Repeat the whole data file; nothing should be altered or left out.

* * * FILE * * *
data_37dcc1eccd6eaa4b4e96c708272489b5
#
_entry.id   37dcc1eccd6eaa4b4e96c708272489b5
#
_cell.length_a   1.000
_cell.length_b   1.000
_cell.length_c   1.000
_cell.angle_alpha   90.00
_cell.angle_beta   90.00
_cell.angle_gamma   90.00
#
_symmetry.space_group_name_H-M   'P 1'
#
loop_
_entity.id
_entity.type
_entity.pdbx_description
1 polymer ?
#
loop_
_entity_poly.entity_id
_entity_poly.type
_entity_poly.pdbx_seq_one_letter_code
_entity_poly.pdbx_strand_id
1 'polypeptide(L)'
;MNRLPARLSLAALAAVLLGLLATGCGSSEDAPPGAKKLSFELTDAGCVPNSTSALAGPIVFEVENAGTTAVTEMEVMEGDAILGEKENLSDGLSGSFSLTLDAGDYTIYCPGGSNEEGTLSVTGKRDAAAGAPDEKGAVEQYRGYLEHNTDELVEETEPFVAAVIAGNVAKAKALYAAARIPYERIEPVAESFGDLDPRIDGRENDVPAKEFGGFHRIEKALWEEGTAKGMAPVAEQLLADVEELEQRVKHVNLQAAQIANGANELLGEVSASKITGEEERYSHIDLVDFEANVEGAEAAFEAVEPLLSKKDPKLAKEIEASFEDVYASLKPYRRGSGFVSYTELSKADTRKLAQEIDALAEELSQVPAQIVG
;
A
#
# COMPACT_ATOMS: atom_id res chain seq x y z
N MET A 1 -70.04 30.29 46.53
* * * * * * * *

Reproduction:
data_37dcc1eccd6eaa4b4e96c708272489b5
#
_entry.id   37dcc1eccd6eaa4b4e96c708272489b5
#
_cell.length_a   1.000
_cell.length_b   1.000
_cell.length_c   1.000
_cell.angle_alpha   90.00
_cell.angle_beta   90.00
_cell.angle_gamma   90.00
#
_symmetry.space_group_name_H-M   'P 1'
#
loop_
_entity.id
_entity.type
_entity.pdbx_description
1 polymer ?
#
loop_
_entity_poly.entity_id
_entity_poly.type
_entity_poly.pdbx_seq_one_letter_code
_entity_poly.pdbx_strand_id
1 'polypeptide(L)'
;MNRLPARLSLAALAAVLLGLLATGCGSSEDAPPGAKKLSFELTDAGCVPNSTSALAGPIVFEVENAGTTAVTEMEVMEGDAILGEKENLSDGLSGSFSLTLDAGDYTIYCPGGSNEEGTLSVTGKRDAAAGAPDEKGAVEQYRGYLEHNTDELVEETEPFVAAVIAGNVAKAKALYAAARIPYERIEPVAESFGDLDPRIDGRENDVPAKEFGGFHRIEKALWEEGTAKGMAPVAEQLLADVEELEQRVKHVNLQAAQIANGANELLGEVSASKITGEEERYSHIDLVDFEANVEGAEAAFEAVEPLLSKKDPKLAKEIEASFEDVYASLKPYRRGSGFVSYTELSKADTRKLAQEIDALAEELSQVPAQIVG
;
A
#
# COMPACT_ATOMS: atom_id res chain seq x y z
N MET A 1 -70.04 30.29 46.53